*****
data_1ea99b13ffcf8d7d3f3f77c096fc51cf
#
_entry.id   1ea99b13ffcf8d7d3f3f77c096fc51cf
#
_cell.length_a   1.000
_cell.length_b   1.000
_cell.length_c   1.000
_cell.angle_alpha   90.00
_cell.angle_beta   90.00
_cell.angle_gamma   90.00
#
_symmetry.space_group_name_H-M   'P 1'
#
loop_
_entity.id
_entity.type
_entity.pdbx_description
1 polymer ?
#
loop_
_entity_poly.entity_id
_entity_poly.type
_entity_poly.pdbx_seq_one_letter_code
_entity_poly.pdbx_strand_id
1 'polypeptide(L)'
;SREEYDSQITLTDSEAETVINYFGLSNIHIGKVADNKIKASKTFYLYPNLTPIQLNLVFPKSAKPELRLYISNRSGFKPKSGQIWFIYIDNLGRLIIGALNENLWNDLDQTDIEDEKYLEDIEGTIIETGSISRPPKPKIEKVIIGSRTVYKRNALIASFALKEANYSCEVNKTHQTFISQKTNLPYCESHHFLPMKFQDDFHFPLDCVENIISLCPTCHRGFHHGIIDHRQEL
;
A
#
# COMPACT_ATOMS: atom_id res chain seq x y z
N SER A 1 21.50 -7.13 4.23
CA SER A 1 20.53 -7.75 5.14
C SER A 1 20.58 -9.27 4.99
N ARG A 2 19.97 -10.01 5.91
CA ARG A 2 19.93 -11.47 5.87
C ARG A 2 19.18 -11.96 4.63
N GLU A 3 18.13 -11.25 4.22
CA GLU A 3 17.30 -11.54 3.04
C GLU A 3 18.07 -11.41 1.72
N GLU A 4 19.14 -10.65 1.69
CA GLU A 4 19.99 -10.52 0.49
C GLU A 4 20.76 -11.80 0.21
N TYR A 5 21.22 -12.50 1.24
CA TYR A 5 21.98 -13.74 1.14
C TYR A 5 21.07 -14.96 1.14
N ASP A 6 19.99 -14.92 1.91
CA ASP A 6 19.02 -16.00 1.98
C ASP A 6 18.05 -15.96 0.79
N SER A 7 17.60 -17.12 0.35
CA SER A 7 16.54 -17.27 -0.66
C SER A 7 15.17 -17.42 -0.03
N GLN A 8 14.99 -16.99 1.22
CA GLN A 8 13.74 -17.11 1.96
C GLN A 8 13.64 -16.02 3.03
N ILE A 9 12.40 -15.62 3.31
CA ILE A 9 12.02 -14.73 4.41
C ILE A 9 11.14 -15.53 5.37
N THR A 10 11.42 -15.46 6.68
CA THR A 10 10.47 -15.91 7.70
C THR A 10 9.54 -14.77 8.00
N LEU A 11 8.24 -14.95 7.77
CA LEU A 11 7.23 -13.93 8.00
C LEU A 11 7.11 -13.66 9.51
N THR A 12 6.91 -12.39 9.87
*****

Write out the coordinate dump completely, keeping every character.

data_1ea99b13ffcf8d7d3f3f77c096fc51cf
#
_entry.id   1ea99b13ffcf8d7d3f3f77c096fc51cf
#
_cell.length_a   1.000
_cell.length_b   1.000
_cell.length_c   1.000
_cell.angle_alpha   90.00
_cell.angle_beta   90.00
_cell.angle_gamma   90.00
#
_symmetry.space_group_name_H-M   'P 1'
#
loop_
_entity.id
_entity.type
_entity.pdbx_description
1 polymer ?
#
loop_
_entity_poly.entity_id
_entity_poly.type
_entity_poly.pdbx_seq_one_letter_code
_entity_poly.pdbx_strand_id
1 'polypeptide(L)'
;SREEYDSQITLTDSEAETVINYFGLSNIHIGKVADNKIKASKTFYLYPNLTPIQLNLVFPKSAKPELRLYISNRSGFKPKSGQIWFIYIDNLGRLIIGALNENLWNDLDQTDIEDEKYLEDIEGTIIETGSISRPPKPKIEKVIIGSRTVYKRNALIASFALKEANYSCEVNKTHQTFISQKTNLPYCESHHFLPMKFQDDFHFPLDCVENIISLCPTCHRGFHHGIIDHRQEL
;
A
#
# COMPACT_ATOMS: atom_id res chain seq x y z
N SER A 1 21.50 -7.13 4.23
CA SER A 1 20.53 -7.75 5.14
C SER A 1 20.58 -9.27 4.99
N ARG A 2 19.97 -10.01 5.91
CA ARG A 2 19.93 -11.47 5.87
C ARG A 2 19.18 -11.96 4.63
N GLU A 3 18.13 -11.25 4.22
CA GLU A 3 17.30 -11.54 3.04
C GLU A 3 18.07 -11.41 1.72
N GLU A 4 19.14 -10.65 1.69
CA GLU A 4 19.99 -10.52 0.49
C GLU A 4 20.76 -11.80 0.21
N TYR A 5 21.22 -12.50 1.24
CA TYR A 5 21.98 -13.74 1.14
C TYR A 5 21.07 -14.96 1.14
N ASP A 6 19.99 -14.92 1.91
CA ASP A 6 19.02 -16.00 1.98
C ASP A 6 18.05 -15.96 0.79
N SER A 7 17.60 -17.12 0.35
CA SER A 7 16.54 -17.27 -0.66
C SER A 7 15.17 -17.42 -0.03
N GLN A 8 14.99 -16.99 1.22
CA GLN A 8 13.74 -17.11 1.96
C GLN A 8 13.64 -16.02 3.03
N ILE A 9 12.40 -15.62 3.31
CA ILE A 9 12.02 -14.73 4.41
C ILE A 9 11.14 -15.53 5.37
N THR A 10 11.42 -15.46 6.68
CA THR A 10 10.47 -15.91 7.70
C THR A 10 9.54 -14.77 8.00
N LEU A 11 8.24 -14.95 7.77
CA LEU A 11 7.23 -13.93 8.00
C LEU A 11 7.11 -13.66 9.51
N THR A 12 6.91 -12.39 9.87